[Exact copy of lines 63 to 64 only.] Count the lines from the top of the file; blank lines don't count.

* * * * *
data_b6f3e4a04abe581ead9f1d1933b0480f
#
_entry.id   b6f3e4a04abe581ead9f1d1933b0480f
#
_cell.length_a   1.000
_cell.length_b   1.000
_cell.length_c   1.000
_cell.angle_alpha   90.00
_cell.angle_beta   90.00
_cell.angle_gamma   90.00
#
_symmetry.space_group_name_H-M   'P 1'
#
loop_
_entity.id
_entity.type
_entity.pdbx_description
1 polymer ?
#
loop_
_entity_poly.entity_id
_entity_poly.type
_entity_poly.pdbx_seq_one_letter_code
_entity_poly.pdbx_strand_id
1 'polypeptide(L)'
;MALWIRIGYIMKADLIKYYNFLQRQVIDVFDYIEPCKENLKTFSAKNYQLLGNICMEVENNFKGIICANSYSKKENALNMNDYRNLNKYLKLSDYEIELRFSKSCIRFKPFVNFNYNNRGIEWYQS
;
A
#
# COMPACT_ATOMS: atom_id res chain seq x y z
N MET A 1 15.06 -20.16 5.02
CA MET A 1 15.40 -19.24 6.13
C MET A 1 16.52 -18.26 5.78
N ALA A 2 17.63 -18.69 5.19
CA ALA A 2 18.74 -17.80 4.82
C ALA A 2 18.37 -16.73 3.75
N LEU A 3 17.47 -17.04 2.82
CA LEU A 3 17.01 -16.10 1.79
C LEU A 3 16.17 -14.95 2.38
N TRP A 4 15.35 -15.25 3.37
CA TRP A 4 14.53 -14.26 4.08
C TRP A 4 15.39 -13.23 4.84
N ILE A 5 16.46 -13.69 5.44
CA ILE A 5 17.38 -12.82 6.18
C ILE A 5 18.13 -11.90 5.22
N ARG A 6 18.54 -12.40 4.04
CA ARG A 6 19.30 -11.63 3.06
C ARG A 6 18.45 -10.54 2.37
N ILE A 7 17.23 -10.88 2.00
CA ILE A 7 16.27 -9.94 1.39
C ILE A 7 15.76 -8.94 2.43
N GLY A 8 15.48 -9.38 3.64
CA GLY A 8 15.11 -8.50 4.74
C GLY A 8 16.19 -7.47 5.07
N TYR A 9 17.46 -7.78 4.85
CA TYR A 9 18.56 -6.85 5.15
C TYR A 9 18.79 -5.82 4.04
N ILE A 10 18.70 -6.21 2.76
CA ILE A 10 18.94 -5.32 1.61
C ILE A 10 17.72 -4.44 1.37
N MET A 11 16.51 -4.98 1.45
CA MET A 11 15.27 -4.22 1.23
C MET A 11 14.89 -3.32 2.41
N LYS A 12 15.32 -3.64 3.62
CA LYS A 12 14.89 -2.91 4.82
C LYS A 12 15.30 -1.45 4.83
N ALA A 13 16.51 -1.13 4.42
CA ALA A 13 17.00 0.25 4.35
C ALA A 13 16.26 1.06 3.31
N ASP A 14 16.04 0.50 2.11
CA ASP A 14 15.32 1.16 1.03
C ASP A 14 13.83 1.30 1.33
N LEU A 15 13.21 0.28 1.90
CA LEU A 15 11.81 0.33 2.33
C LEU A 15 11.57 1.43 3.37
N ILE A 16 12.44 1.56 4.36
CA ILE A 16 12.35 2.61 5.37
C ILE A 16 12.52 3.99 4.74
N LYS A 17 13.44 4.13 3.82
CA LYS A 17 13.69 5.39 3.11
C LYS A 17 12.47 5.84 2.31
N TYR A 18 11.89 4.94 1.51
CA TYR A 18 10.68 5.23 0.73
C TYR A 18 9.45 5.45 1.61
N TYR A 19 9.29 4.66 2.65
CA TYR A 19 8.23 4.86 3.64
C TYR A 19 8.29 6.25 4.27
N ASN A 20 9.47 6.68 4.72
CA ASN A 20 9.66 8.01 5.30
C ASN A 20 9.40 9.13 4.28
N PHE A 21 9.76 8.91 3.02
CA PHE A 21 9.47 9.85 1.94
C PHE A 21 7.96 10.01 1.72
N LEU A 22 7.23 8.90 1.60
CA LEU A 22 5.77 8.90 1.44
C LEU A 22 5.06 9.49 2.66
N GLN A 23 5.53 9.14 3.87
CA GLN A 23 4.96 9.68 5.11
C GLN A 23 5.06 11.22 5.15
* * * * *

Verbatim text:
C MET A 11 14.89 -3.32 2.41
N LYS A 12 15.32 -3.64 3.62